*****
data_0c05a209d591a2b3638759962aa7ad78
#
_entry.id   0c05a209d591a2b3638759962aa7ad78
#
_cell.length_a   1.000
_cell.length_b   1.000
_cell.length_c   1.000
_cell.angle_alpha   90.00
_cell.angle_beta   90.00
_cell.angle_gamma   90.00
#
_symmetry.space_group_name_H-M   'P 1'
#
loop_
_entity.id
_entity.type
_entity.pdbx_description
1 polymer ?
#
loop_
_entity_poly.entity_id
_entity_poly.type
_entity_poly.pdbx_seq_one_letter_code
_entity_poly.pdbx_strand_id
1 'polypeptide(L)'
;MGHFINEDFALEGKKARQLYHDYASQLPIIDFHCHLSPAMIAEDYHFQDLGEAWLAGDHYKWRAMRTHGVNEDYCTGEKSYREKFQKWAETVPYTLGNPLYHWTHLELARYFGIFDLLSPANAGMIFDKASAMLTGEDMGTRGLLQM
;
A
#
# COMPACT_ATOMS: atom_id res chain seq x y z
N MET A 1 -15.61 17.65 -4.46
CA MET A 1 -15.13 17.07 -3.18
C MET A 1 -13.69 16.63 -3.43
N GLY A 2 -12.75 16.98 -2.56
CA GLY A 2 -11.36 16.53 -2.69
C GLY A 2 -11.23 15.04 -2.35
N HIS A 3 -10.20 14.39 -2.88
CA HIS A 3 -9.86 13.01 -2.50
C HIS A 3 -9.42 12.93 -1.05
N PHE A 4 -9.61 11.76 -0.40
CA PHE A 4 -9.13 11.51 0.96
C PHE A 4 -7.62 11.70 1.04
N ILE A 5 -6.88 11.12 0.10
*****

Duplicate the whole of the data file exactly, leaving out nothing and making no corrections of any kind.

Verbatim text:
data_0c05a209d591a2b3638759962aa7ad78
#
_entry.id   0c05a209d591a2b3638759962aa7ad78
#
_cell.length_a   1.000
_cell.length_b   1.000
_cell.length_c   1.000
_cell.angle_alpha   90.00
_cell.angle_beta   90.00
_cell.angle_gamma   90.00
#
_symmetry.space_group_name_H-M   'P 1'
#
loop_
_entity.id
_entity.type
_entity.pdbx_description
1 polymer ?
#
loop_
_entity_poly.entity_id
_entity_poly.type
_entity_poly.pdbx_seq_one_letter_code
_entity_poly.pdbx_strand_id
1 'polypeptide(L)'
;MGHFINEDFALEGKKARQLYHDYASQLPIIDFHCHLSPAMIAEDYHFQDLGEAWLAGDHYKWRAMRTHGVNEDYCTGEKSYREKFQKWAETVPYTLGNPLYHWTHLELARYFGIFDLLSPANAGMIFDKASAMLTGEDMGTRGLLQM
;
A
#
# COMPACT_ATOMS: atom_id res chain seq x y z
N MET A 1 -15.61 17.65 -4.46
CA MET A 1 -15.13 17.07 -3.18
C MET A 1 -13.69 16.63 -3.43
N GLY A 2 -12.75 16.98 -2.56
CA GLY A 2 -11.36 16.53 -2.69
C GLY A 2 -11.23 15.04 -2.35
N HIS A 3 -10.20 14.39 -2.88
CA HIS A 3 -9.86 13.01 -2.50
C HIS A 3 -9.42 12.93 -1.05
N PHE A 4 -9.61 11.76 -0.40
CA PHE A 4 -9.13 11.51 0.96
C PHE A 4 -7.62 11.70 1.04
N ILE A 5 -6.88 11.12 0.10